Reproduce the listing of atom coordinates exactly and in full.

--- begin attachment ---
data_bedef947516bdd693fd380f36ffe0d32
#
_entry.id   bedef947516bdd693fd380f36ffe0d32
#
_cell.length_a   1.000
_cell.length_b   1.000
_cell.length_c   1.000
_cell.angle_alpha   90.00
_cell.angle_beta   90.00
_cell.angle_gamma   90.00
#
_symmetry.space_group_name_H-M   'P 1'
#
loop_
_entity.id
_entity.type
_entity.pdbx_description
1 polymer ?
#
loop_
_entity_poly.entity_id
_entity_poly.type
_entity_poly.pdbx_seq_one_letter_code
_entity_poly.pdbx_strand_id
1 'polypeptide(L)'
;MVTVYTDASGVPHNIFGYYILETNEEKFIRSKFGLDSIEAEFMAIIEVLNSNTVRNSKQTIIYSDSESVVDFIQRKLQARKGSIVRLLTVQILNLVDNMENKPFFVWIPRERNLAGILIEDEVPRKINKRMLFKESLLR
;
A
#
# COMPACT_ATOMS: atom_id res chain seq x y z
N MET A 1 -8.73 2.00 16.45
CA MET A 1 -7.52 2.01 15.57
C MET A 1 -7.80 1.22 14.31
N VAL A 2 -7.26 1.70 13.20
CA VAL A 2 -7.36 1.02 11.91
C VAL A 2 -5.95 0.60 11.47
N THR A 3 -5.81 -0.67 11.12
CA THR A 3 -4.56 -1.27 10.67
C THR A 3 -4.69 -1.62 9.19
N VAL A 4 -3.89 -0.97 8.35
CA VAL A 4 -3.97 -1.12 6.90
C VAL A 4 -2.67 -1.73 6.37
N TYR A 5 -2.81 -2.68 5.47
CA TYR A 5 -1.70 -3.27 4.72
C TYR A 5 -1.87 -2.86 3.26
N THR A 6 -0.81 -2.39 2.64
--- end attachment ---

data_bedef947516bdd693fd380f36ffe0d32
#
_entry.id   bedef947516bdd693fd380f36ffe0d32
#
_cell.length_a   1.000
_cell.length_b   1.000
_cell.length_c   1.000
_cell.angle_alpha   90.00
_cell.angle_beta   90.00
_cell.angle_gamma   90.00
#
_symmetry.space_group_name_H-M   'P 1'
#
loop_
_entity.id
_entity.type
_entity.pdbx_description
1 polymer ?
#
loop_
_entity_poly.entity_id
_entity_poly.type
_entity_poly.pdbx_seq_one_letter_code
_entity_poly.pdbx_strand_id
1 'polypeptide(L)'
;MVTVYTDASGVPHNIFGYYILETNEEKFIRSKFGLDSIEAEFMAIIEVLNSNTVRNSKQTIIYSDSESVVDFIQRKLQARKGSIVRLLTVQILNLVDNMENKPFFVWIPRERNLAGILIEDEVPRKINKRMLFKESLLR
;
A
#
# COMPACT_ATOMS: atom_id res chain seq x y z
N MET A 1 -8.73 2.00 16.45
CA MET A 1 -7.52 2.01 15.57
C MET A 1 -7.80 1.22 14.31
N VAL A 2 -7.26 1.70 13.20
CA VAL A 2 -7.36 1.02 11.91
C VAL A 2 -5.95 0.60 11.47
N THR A 3 -5.81 -0.67 11.12
CA THR A 3 -4.56 -1.27 10.67
C THR A 3 -4.69 -1.62 9.19
N VAL A 4 -3.89 -0.97 8.35
CA VAL A 4 -3.97 -1.12 6.90
C VAL A 4 -2.67 -1.73 6.37
N TYR A 5 -2.81 -2.68 5.47
CA TYR A 5 -1.70 -3.27 4.72
C TYR A 5 -1.87 -2.86 3.26
N THR A 6 -0.81 -2.39 2.64